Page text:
Sunday, April 29, 2012

The End of the Rainbow

Y'know, I wanted to like the new big screen revival of The Muppets (2011, directed by James Bobin). Check that, I wanted to love it. This is part of my masochistic relationship with The Muppets dating back to my early childhood. In the 1970s, the Muppets could seemingly do no wrong, whether it was their occasional appearances on talk shows, their interesting and seriously weird one-off specials like The Bremen Town Musicians or Emmit Otter's Jug Band Christmas, or the glory of The Muppet Show, which is one of the most creative television shows ever mounted. I haven't liked any of the movies, though. Not a one. This makes me sad, because, as I say, I want to love them. Such is my affection for the characters that I give them the benefit of the doubt with each new effort and they burn me every time. It disturbs me, too, to think that the only "Muppet" movie I actually like is Peter Jackson's scabrous parody, Meet the Feebles, and that movie, let me tell you, is kind of a travesty. So when the Muppets returned to the screen after a twelve year layoff, I was game. Maybe the long interval since the last film would yield a creative rebirth. Alas, it wasn't to be.

The story follows brothers Walter and Gary. Walter, born to be a muppet, it seems, dreams of meeting his television idols. Gary, born to be a mensch, it seems, dreams of marrying his longtime sweetheart, Mary. For their tenth anniversary as a couple, Gary invites Mary on a trip to Los Angeles. Unfortunately, he also invites Walter, with the intention of fulfilling Walter's dream of seeing the Muppet Studios. Mary is not amused. Once they get there, they discover that the Muppet Theater is a run-down derelict and the studios themselves have fallen into disuse. Walter overhears the plans by a rich oilman named Tex Richman to buy the studio, raze it, and drill for oil. This horrifies Walter, and he vows to get the Muppets themselves to protect their legacy. He eventually meets Kermit the Frog, and soon, Kermit is getting the band back together for a telethon to raise the money to execute the buyout clause in their "Rich and Famous" contract. But Tex Richman isn't going to roll over for the Muppets and moves to thwart their telethon...

This is a Muppet movie with no Jim Henson and no Frank Oz. It's weird that you can feel so keenly the absence of two personalities who never actually appeared on film in the Muppet movies, but there you are. There's some animating spark that's absent here, in any event, and no Henson and no Oz is a likely reason for that. But that doesn't explain my indifference to the other Muppet movies, on which Henson and Oz were integral creative forces. I think the key to this is provided in the actual text of this new movie, in which the big, Oscar-winning show stopper is a song called "Man or Muppet." In the film, this is emblematic of the crisis of identity suffered by both Gary and Walter (ostensibly non-muppet characters, even though Walter is totally a Muppet). But it's emblematic of the broader problem with the Muppet movies, too. The Muppets have always been at their best when they've existed in worlds of their own rather than in an ostensibly "real" world, and it was always funnier to see human celebrities enter the Muppet world back on the old Muppet Show than it is to watch Muppets interact with the world of "real" humans. This new movie throws this into stark relief because a big chunk of it is set in the Muppet Theater as the Muppets stage a revival of The Muppet Show. This part of the movie works like a charm. The rest? Fozzie doing a lame act in Reno? Gonzo becoming a plumbing magnate? Scooter working for Google? None of that works. The movie spends too much time on the romance between Amy Adams's Mary and Jason Segal's Gary, too, which this audience member couldn't give much of a hang about. Amy Adams, it should be noted, belongs in musicals, but she doesn't belong in this musical.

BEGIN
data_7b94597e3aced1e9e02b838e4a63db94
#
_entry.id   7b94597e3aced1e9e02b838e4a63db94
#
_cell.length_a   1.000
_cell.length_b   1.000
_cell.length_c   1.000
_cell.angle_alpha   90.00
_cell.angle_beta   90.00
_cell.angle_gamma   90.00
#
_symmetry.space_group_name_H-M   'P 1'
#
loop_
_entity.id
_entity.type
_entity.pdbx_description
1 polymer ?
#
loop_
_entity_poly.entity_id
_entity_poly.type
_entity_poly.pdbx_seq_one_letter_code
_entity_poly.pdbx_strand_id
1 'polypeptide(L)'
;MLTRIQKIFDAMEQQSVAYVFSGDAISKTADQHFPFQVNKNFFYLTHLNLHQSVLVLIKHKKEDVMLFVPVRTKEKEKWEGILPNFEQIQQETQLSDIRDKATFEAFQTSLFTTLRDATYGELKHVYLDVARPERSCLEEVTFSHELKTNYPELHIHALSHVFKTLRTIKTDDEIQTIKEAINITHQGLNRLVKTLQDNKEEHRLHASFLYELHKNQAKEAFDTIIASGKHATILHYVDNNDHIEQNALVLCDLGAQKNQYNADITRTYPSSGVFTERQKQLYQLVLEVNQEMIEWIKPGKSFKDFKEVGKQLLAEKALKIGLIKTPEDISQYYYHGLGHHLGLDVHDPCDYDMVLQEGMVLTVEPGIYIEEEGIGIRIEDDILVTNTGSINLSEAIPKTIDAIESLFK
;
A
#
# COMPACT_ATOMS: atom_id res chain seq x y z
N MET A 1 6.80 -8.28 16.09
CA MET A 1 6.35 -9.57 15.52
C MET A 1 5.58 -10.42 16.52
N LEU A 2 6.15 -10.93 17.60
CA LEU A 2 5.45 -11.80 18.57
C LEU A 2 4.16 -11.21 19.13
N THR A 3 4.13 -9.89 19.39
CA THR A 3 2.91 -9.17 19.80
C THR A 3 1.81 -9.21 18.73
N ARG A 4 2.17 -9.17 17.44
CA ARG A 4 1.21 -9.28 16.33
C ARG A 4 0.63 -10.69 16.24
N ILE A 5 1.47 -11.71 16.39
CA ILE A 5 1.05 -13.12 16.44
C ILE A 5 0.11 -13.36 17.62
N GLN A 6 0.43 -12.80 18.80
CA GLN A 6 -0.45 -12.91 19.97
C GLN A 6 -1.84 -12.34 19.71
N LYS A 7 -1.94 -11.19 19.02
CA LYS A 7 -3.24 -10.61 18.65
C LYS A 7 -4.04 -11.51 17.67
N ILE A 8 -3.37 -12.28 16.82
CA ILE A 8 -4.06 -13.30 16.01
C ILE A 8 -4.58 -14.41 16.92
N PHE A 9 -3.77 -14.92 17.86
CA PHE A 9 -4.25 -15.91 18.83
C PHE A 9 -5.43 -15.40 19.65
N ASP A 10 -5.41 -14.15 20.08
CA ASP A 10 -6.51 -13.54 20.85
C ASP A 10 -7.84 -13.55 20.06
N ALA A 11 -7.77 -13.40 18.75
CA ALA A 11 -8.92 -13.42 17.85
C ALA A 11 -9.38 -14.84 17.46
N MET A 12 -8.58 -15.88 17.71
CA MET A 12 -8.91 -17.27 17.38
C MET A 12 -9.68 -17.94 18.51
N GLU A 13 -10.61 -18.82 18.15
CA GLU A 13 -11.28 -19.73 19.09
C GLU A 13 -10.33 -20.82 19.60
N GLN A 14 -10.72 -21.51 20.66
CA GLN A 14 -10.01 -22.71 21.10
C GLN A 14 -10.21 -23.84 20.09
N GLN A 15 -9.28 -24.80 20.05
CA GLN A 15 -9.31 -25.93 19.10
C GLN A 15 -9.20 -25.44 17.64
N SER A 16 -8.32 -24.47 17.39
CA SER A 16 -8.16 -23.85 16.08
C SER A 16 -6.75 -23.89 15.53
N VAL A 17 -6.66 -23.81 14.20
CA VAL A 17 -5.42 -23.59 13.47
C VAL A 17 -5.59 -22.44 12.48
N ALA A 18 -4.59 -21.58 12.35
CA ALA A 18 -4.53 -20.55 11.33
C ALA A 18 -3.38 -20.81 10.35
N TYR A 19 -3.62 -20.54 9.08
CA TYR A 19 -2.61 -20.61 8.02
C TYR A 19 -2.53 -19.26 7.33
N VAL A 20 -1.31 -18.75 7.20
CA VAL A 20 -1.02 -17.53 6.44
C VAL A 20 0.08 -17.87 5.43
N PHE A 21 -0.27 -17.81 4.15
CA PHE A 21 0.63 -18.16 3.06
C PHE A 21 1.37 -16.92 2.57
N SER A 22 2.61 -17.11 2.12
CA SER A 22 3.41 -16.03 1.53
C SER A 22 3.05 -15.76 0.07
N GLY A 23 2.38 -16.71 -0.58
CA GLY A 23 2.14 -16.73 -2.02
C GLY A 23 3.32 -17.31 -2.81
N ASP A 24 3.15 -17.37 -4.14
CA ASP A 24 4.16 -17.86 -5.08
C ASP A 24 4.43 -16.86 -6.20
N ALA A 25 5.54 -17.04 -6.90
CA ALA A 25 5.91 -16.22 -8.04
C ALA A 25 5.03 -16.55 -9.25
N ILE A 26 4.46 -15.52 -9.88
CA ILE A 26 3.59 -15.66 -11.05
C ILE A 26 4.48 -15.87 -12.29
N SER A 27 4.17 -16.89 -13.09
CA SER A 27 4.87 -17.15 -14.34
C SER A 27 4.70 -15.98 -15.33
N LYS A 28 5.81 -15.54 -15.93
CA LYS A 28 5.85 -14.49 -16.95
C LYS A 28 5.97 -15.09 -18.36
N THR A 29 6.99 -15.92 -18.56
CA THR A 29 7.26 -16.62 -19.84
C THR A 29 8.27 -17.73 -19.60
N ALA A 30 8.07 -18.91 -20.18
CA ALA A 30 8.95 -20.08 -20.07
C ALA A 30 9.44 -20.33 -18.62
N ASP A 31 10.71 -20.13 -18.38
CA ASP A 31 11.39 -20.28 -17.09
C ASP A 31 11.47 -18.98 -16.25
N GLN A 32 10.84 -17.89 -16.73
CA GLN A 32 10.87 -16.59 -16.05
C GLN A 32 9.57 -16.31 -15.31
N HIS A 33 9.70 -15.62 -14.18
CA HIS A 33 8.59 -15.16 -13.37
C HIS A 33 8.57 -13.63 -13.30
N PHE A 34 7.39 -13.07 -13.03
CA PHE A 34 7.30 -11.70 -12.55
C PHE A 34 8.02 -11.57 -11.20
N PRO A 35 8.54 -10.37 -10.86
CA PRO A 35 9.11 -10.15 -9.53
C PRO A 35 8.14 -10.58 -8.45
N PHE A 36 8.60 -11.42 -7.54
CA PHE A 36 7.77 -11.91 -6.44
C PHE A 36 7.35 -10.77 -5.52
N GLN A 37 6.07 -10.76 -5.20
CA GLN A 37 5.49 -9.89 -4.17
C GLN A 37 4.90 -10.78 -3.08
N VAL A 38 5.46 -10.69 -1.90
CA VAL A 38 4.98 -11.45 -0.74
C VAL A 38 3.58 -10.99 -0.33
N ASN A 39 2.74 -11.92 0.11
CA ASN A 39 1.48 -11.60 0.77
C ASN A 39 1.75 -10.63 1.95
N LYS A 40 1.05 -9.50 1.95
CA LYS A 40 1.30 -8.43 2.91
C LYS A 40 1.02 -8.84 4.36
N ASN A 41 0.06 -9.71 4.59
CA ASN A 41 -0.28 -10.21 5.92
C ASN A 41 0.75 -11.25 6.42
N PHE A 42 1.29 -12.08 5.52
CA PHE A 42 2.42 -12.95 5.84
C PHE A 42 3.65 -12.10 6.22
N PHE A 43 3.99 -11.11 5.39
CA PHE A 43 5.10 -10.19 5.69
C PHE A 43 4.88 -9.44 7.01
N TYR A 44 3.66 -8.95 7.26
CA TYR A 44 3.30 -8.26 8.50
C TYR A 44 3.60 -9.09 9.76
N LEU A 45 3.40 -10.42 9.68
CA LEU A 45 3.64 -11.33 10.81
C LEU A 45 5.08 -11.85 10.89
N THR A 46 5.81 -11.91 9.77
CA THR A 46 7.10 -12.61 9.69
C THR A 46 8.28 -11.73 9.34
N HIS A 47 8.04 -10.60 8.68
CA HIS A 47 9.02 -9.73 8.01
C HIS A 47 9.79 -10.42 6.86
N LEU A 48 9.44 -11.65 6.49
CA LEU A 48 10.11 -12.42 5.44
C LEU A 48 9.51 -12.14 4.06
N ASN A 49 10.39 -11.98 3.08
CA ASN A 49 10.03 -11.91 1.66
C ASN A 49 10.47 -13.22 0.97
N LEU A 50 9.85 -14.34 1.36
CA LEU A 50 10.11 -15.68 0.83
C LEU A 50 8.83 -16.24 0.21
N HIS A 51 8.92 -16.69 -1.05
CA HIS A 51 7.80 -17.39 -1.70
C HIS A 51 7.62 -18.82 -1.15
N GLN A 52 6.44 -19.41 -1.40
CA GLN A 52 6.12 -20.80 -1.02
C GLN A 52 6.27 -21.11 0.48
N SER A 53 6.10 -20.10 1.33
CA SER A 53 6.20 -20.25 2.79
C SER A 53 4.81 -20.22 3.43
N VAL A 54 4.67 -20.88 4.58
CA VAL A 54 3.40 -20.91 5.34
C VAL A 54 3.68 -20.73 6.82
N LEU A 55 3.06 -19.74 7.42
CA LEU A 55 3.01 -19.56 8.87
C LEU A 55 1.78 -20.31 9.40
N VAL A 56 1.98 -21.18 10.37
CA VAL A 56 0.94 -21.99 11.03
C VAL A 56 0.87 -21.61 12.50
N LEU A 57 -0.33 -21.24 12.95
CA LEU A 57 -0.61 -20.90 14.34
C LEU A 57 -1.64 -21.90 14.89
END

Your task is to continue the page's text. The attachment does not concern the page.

Much the same thing can be said about Chris Cooper. He's a fine heavy when he's in the right movie, but he seems...completely wrong, frankly, for this movie, especially given the post-modern self-reference built into his character (rather than laugh maniacally, he simply says "maniacal laugh", which is one of the movie's flattest jokes. Watching Cooper launch into a rap about how evil he is is also distracting. And Segal? He's a fine comedic actor, but he needs better material because he doesn't have movie star charisma (something that also sticks out like a sore thumb when you set him next to Amy Adams, who does have it).

One of the most awkward things about The Muppets has always been the contemplation of the relationship between Kermit the Frog and Miss Piggy. This relationship has always tested the boundaries of good taste, especially in an entertainment intended for kids. The new movie trumps this by inviting the audience to contemplate the genealogy of Gary and Walter and how it resulted in a normal leading man and a Muppet in the same family. When the opening credits of the movie, in which their lives growing up are put into a nostalgic flashback, I was already thinking, "Wait! What?" Not five minutes into the movie, and the spell was already broken, never to be cast again.

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